Challengers Alice G. Bird and Betsey Brown toppled two progrowth incumbents in yesterday's Board of Supervisors elections in Loudoun County, while Ann B. Kavanagh retained her Dulles District seat by nine votes.

"I'm still in a little shock," Bird said last night after learning she had defeated her former husband, Andrew R. Bird III, with 54 percent of the vote in a startling upset in the Sterling District. "The key issue in this race was Andy Bird saying 'yes' to every developer that came to Loudoun County," she said. Alice Bird ran as an independent with Democratic Party endorsement; her former husband, a Republican, has served two terms as the eight-member board's most outspoken proponent of economic development and preserving property rights.

In the Catoctin District, Brown, a nonpracticing psychologist, defeated incumbent Republican Frank I. Lambert, one of Andrew Bird's leading allies on development issues. Brown, a Democrat who moved to Loudoun two years ago and quickly became a leader in slow-growth causes, won with 60 percent of the vote to Lambert's 40 percent.

Kavanagh, a first-term Democratic incumbent, got a spirited challenge from Republican Benjamin H. Hicks Jr. but managed to squeak by him with 45.8 percent of the vote to Hicks' 45.6 percent. Independent candidate Clements T. Berezoski got 8.6 percent.

Voters also returned incumbents Steve Stockman, James F. Brownell, Thomas S. Dodson and Charles A. Bos to the eight-member board. Board Chairman Betty W. Tatum ran unopposed.

Loudoun voters also approved a referendum to issue $15 million in bonds to purchase a 357-acre tract in the eastern part of the county and turn it into a public park. The bond referendum passed with 59 percent of the vote.

In the Blue Ridge District, Brownell staved off a two-way challenge to win a sixth four-year term. Brownell, who ran as an independent, got 42 percent of the vote to 41 percent for Ben F. Fordney, also an independent, and 17 percent for Larry W. Johnson, a Republican.

Stockman, a Republican who represents the Broad Run District, was reelected to a second term with 65 percent of the vote. Independent Gregory Rex Marquis got 35 percent.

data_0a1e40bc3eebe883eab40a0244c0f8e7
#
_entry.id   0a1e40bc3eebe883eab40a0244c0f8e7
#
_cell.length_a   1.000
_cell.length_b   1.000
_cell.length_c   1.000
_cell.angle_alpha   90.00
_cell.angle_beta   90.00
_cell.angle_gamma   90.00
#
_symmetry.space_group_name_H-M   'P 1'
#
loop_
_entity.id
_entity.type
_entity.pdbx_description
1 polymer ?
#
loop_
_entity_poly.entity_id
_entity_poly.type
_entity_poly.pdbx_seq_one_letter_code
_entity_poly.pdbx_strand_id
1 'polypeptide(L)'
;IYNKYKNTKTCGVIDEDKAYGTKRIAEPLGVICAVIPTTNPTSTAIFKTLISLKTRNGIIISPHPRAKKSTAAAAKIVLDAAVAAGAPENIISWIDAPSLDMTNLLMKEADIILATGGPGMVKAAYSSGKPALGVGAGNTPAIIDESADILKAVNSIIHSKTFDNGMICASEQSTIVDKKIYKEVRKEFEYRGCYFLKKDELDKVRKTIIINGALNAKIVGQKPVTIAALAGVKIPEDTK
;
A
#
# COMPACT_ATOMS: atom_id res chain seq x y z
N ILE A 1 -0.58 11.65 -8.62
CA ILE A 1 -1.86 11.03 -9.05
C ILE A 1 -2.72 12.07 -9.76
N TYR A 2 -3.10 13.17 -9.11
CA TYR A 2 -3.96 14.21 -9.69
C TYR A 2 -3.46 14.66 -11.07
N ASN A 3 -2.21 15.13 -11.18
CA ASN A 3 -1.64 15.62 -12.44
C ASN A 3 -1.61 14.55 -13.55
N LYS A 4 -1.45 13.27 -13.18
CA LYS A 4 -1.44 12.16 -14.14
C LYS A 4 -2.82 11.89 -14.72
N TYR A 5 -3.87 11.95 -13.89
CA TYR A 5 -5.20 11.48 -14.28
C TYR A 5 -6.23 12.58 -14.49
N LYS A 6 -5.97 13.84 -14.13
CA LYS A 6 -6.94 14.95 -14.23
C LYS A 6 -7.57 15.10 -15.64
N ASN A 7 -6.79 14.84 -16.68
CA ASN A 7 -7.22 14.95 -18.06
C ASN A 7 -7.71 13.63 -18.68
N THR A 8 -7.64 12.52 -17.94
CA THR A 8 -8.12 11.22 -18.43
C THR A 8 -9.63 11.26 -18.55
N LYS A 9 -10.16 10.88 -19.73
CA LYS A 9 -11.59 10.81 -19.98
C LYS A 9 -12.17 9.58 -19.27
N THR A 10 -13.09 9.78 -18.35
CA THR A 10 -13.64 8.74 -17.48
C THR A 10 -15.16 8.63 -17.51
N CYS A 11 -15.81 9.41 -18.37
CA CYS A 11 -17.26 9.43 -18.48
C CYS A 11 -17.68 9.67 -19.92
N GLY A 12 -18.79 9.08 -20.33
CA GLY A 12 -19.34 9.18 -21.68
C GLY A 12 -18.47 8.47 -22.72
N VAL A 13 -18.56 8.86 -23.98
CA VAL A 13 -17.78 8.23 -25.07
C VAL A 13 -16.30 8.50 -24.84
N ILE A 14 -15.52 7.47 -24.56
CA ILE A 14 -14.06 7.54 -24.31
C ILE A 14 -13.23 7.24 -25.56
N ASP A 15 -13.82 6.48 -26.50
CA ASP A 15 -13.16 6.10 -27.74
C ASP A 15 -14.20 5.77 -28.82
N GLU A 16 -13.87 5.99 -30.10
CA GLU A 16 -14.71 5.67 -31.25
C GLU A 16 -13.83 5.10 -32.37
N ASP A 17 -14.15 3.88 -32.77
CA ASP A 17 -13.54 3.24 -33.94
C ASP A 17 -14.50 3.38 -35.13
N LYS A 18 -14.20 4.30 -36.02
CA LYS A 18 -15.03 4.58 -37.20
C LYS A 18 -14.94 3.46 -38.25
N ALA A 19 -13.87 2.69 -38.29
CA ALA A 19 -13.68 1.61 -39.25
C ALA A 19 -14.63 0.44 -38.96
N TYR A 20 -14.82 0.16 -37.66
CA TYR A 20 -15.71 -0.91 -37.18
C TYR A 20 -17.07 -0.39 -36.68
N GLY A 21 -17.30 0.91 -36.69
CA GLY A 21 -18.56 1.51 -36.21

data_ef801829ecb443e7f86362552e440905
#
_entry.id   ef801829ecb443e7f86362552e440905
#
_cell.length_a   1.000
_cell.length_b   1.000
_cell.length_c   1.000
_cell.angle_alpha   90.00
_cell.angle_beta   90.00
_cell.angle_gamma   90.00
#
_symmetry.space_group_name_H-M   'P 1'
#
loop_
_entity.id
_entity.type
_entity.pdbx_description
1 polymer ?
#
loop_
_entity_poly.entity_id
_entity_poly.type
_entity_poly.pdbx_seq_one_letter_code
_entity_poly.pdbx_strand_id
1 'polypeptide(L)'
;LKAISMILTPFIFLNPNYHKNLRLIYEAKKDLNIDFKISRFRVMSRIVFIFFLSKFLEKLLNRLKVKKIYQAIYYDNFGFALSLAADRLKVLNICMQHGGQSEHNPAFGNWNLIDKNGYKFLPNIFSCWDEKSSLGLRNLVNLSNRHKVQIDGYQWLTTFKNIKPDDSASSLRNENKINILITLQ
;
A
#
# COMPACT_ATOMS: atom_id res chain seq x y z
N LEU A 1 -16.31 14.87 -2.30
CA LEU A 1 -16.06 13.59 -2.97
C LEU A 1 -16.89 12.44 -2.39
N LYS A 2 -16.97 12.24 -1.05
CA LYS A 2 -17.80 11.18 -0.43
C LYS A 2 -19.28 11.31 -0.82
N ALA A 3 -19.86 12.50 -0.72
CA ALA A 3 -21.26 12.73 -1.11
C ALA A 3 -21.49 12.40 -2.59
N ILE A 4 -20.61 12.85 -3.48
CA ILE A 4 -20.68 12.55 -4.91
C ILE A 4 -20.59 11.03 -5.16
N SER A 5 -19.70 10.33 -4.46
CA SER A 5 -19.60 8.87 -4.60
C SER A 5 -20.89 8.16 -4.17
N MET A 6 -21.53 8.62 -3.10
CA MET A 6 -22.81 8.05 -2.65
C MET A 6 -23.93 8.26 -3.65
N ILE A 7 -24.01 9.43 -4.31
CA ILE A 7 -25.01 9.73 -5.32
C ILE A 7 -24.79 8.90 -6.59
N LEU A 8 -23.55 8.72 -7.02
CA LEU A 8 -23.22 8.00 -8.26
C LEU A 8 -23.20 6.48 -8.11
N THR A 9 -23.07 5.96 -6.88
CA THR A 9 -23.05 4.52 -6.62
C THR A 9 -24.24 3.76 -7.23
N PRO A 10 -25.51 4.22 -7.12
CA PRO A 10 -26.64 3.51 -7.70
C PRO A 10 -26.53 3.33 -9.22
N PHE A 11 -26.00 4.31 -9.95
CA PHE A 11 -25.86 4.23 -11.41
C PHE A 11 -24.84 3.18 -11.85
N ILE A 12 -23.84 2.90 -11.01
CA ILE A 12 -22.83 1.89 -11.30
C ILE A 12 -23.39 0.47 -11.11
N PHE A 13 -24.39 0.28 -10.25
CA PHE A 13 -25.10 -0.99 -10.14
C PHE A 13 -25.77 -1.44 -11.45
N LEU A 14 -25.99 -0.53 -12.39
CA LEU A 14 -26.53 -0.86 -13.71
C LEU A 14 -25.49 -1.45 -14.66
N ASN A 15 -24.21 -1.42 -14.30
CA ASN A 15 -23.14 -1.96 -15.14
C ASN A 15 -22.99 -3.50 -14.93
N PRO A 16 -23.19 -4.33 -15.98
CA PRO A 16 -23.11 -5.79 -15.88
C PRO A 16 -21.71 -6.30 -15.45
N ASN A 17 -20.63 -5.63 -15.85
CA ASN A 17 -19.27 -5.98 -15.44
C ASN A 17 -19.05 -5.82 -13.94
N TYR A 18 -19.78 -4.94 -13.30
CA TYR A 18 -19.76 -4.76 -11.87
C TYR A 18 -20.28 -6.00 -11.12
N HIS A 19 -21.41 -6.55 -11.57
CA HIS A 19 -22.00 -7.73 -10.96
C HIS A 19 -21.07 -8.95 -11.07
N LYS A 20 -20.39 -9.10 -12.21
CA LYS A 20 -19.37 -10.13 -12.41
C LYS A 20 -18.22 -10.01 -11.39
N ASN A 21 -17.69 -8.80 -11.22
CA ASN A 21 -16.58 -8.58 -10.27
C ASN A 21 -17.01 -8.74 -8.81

In the Mercer District, two-term Democratic incumbent Dodson was reelected with 69 percent of the vote. Republican challenger G. Lawrence Moison received 31 percent.

In the Leesburg District, Democratic incumbent Charles A. Bos, who was appointed to the board last year, defeated Georgia White Bange, a Republican, 54 to 46 percent.

Turnout was described as heavy among the 33,290 registered voters in the largely rural county, which stretches from the suburban sprawl of Fairfax County westward to the Blue Ridge.

Seven of the eight seats on the Board of Supervisors were up for grabs. For the most part, challengers sought to portray the incumbents as open-armed to development without considering its impact, a characterization designed to appeal to Loudoun residents fearful that all of the 517-square-mile county eventually will be gobbled up by shopping malls and tract housing.

In the one uncontested supervisor race, Tatum, a Democrat representing the Guilford District, was elected to a second full term. Tatum, 46, was appointed to the board in 1981 to fill a vacancy, won a special election later that year and was reelected in 1983.

Other candidates who were unopposed were Commonwealth's Attorney William T. Burch, Sheriff John R. Isom, Treasurer George W. Titus and Commissioner of Revenue Catherine Ashby. All are Democrats.